%\code{commit} implements a fair but \emph{indeterministic} search
%for solutions.
%As an example, consider the indeterministic function \code{merge}\pindex{merge}
%for the fair merge of two lists:
%\startprog
%merge :: [a] -> [a] -> [a]
%merge l1 l2 =
% commit [(l1=:=[], l2),
% (l2=:=[], l1),
% (not (null l1) =:= True, head l1 : merge (tail l1) l2),
% (not (null l2) =:= True, head l2 : merge l1 (tail l2))]
%\stopprog
%Thus, a call to \code{merge} is reducible
%if one of the input lists is known to be empty or non-empty
%(but it is not reducible if both inputs are unknown).
%Thus, \code{merge} can also merge partially unknown lists
%which are incrementally instantiated during computation.
%Another application of the \code{commit} annotation is a fair
%evaluation of disjunctive search goals. For instance,
%the following operation takes a search goal and computes
%one result (if it exists) for the search variable in a fair manner,
%i.e., possible infinite computation branches in a disjunction do not inhibit
%the computation of a solution in another branch:\pindex{tryone}
%\startprog
%tryone :: (a->Success) -> a
%tryone g = commit [let x free in (g x, x)]
%\stopprog
%%
%Note that functions containing calls to \code{commit} may be
%indeterministic in contrast to other user-defined functions,
%i.e., identical calls may lead to different answers at different times.
%This is similar to non-deterministic functions which can
%be given a declarative semantics \cite{GonzalezEtAl99}.
%The difference to non-deterministic functions is that
%only one result is computed for calls to \code{commit}
%instead of all results. As a consequence, the
%completeness result for Curry's operational semantics
%\cite{Hanus97POPL} does not hold in the presence of calls
%to \code{commit}. Since indeterministic functions
%are mainly used in the coordination level of concurrent
%applications (as in parallel functional computation models
%\cite{BreitingerLoogenOrtega95,ChakravartyEtAl98Goffin}),
%this is a only minor problem. A programming environment
%for Curry could classify the indeterministic functions in a program.
\newpage
......@@ -4021,21 +4022,6 @@ findall g = map unpack (solveAll g)
-- compute best solution via branch-and-bound with depth-first search
best :: (a->Success) -> (a->a->Bool) -> [a->Success] \pindex{best}
~
-- primitive operation for committed choice
commit :: [(Success,a)] -> a \pindex{commit}
~
-- try to find a solution to a search goal via a fair search
-- (and fail if there is no solution)
tryone :: (a->Success) -> a \pindex{tryone}
tryone g = commit [let x free in (g x, x)]
~
-- compute one solution with a fair search strategy
one :: (a->Success) -> [a->Success] \pindex{one}
one g = solveAll (\ttbs{}x -> x =:= tryone g)
~
-- compute one solution with a fair search satisfying a condition
condSearch :: (a->Success) -> (a->Bool) -> [a->Success] \pindex{condSearch}
condSearch g cond = one (\ttbs{}x -> g x \& cond x =:= True)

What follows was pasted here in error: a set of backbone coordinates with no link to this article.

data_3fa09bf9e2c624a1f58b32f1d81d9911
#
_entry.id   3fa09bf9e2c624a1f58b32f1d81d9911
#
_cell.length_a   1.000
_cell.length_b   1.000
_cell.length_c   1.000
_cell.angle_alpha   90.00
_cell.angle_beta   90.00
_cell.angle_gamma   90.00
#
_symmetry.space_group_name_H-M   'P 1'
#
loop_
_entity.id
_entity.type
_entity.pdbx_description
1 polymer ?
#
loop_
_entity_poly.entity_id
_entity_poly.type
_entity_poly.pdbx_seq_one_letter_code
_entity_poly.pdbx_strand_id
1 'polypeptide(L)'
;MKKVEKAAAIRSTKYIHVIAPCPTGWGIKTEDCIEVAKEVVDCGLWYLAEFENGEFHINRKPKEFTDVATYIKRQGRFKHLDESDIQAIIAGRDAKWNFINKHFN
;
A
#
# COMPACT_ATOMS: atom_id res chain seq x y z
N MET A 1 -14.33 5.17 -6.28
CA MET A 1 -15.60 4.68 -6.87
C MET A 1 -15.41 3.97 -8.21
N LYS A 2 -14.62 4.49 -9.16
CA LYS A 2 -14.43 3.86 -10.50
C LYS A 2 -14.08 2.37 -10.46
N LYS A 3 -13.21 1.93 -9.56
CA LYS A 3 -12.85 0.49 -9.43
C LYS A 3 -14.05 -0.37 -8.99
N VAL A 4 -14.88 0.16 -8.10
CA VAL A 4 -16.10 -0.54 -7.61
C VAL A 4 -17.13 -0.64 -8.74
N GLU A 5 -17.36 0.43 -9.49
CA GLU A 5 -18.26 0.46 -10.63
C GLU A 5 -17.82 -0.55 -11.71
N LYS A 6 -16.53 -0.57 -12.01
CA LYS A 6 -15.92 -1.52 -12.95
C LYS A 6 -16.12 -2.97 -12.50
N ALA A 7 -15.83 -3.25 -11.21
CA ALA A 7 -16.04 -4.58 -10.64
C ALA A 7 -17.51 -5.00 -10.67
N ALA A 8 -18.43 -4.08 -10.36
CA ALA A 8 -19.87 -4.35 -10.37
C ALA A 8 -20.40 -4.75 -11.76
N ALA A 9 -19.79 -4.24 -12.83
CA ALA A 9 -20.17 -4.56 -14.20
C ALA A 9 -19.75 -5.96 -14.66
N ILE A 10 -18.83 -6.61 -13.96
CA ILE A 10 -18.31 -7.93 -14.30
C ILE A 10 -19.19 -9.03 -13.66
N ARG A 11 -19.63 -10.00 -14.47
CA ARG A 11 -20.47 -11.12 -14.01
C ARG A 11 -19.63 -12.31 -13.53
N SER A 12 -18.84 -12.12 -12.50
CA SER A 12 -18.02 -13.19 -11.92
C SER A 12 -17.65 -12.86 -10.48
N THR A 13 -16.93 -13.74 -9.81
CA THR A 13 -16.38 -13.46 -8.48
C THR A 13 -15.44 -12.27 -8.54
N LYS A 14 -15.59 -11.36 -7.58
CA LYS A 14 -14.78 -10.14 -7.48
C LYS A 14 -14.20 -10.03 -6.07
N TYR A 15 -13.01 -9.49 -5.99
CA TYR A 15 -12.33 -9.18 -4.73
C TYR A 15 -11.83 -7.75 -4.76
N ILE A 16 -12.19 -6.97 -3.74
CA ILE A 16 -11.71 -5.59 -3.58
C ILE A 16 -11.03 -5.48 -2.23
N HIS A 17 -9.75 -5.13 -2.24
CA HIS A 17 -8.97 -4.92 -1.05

~
-- show the solution of a solved constraint
browse :: (a->Success) -> IO () \pindex{browse}
......@@ -4983,38 +4969,38 @@ based on heap structures to model sharing can be found in
\cite{AlbertHanusHuchOliverVidal05}.
\subsection{Committed Choice}
%\subsection{Committed Choice}
To define the semantics of the committed choice primitive
\code{commit}, we extend the rules
in Figures~\ref{figure-opsem} and~\ref{figure-condrules}
for covering such choices.
An expression $e = \code{commit[($c_1$,$e_1$),\ldots,($c_n$,$e_n$)]}$
is reduced as follows.
If, for some $i \in \{1,\ldots,n\}$,
\[
\eval{c_i} ~\To^*~ \{\ldots,\sigma \ans \code{success},\ldots\}
\]
according to the operational semantics described in
Figures~\ref{figure-opsem} and~\ref{figure-condrules},
where $\sigma$ does not bind any free variable
occurring in $e$, then
\[
\eval{\code{commit[($c_1$,$e_1$),\ldots,($c_n$,$e_n$)]}} ~\To^*~
\{\sigma \ans \code{$\sigma(e_i)$}\}
\]
%
Thus, if disjunctions occur during the evaluation of a \code{commit},
these disjunctions are not distributed
to the top level but are kept inside the \code{commit} expression.
If one constraints is successfully evaluated (without
binding free variables in this call), all
other alternatives in the disjunction are discarded.
Hence, a call to a \code{commit} corresponds to a committed choice (with
deep guards) of concurrent logic languages.
This can be implemented by evaluating this call (with a fair
strategy for alternatives) as usual but with the restriction that only
local variables are bound.
%To define the semantics of the committed choice primitive
%\code{commit}, we extend the rules
%in Figures~\ref{figure-opsem} and~\ref{figure-condrules}
%for covering such choices.
%An expression $e = \code{commit[($c_1$,$e_1$),\ldots,($c_n$,$e_n$)]}$
%is reduced as follows.
%If, for some $i \in \{1,\ldots,n\}$,
%\[
%\eval{c_i} ~\To^*~ \{\ldots,\sigma \ans \code{success},\ldots\}
%\]
%according to the operational semantics described in
%Figures~\ref{figure-opsem} and~\ref{figure-condrules},
%where $\sigma$ does not bind any free variable
%occurring in $e$, then
%\[
%\eval{\code{commit[($c_1$,$e_1$),\ldots,($c_n$,$e_n$)]}} ~\To^*~
% \{\sigma \ans \code{$\sigma(e_i)$}\}
%\]
%%
%Thus, if disjunctions occur during the evaluation of a \code{commit},
%these disjunctions are not distributed
%to the top level but are kept inside the \code{commit} expression.
%If one constraints is successfully evaluated (without
%binding free variables in this call), all
%other alternatives in the disjunction are discarded.
%Hence, a call to a \code{commit} corresponds to a committed choice (with
%deep guards) of concurrent logic languages.
%This can be implemented by evaluating this call (with a fair
%strategy for alternatives) as usual but with the restriction that only
%local variables are bound.
\subsection{Equational Constraints}
......